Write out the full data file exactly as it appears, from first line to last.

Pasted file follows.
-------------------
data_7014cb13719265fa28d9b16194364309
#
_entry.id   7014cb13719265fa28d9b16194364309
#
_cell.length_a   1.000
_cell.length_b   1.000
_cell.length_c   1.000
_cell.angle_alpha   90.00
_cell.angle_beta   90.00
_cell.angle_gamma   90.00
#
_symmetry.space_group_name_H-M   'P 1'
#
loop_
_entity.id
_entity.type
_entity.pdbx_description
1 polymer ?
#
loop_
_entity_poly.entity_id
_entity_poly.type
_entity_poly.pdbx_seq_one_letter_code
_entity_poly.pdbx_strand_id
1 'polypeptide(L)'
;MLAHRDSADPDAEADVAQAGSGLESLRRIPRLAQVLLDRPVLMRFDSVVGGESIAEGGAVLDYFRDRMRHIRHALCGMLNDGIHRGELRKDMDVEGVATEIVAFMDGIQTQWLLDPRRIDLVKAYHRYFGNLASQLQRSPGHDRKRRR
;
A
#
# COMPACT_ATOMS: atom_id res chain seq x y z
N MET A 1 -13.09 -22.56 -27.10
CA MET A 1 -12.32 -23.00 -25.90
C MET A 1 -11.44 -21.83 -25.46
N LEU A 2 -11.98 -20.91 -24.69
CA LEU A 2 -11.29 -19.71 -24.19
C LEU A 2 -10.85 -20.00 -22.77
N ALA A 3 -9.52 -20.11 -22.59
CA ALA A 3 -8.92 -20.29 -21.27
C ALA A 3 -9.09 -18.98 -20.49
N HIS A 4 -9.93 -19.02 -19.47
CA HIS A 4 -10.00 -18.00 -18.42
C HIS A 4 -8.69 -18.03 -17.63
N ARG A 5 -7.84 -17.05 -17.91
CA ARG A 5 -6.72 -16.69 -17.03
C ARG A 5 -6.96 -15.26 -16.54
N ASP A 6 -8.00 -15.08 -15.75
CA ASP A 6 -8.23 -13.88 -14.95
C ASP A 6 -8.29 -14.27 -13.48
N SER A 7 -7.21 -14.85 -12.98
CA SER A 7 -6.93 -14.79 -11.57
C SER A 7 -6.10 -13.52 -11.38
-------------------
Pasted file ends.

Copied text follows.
data_7014cb13719265fa28d9b16194364309
#
_entry.id   7014cb13719265fa28d9b16194364309
#
_cell.length_a   1.000
_cell.length_b   1.000
_cell.length_c   1.000
_cell.angle_alpha   90.00
_cell.angle_beta   90.00
_cell.angle_gamma   90.00
#
_symmetry.space_group_name_H-M   'P 1'
#
loop_
_entity.id
_entity.type
_entity.pdbx_description
1 polymer ?
#
loop_
_entity_poly.entity_id
_entity_poly.type
_entity_poly.pdbx_seq_one_letter_code
_entity_poly.pdbx_strand_id
1 'polypeptide(L)'
;MLAHRDSADPDAEADVAQAGSGLESLRRIPRLAQVLLDRPVLMRFDSVVGGESIAEGGAVLDYFRDRMRHIRHALCGMLNDGIHRGELRKDMDVEGVATEIVAFMDGIQTQWLLDPRRIDLVKAYHRYFGNLASQLQRSPGHDRKRRR
;
A
#
# COMPACT_ATOMS: atom_id res chain seq x y z
N MET A 1 -13.09 -22.56 -27.10
CA MET A 1 -12.32 -23.00 -25.90
C MET A 1 -11.44 -21.83 -25.46
N LEU A 2 -11.98 -20.91 -24.69
CA LEU A 2 -11.29 -19.71 -24.19
C LEU A 2 -10.85 -20.00 -22.77
N ALA A 3 -9.52 -20.11 -22.59
CA ALA A 3 -8.92 -20.29 -21.27
C ALA A 3 -9.09 -18.98 -20.49
N HIS A 4 -9.93 -19.02 -19.47
CA HIS A 4 -10.00 -18.00 -18.42
C HIS A 4 -8.69 -18.03 -17.63
N ARG A 5 -7.84 -17.05 -17.91
CA ARG A 5 -6.72 -16.69 -17.03
C ARG A 5 -6.96 -15.26 -16.54
N ASP A 6 -8.00 -15.08 -15.75
CA ASP A 6 -8.23 -13.88 -14.95
C ASP A 6 -8.29 -14.27 -13.48
N SER A 7 -7.21 -14.85 -12.98
CA SER A 7 -6.93 -14.79 -11.57
C SER A 7 -6.10 -13.52 -11.38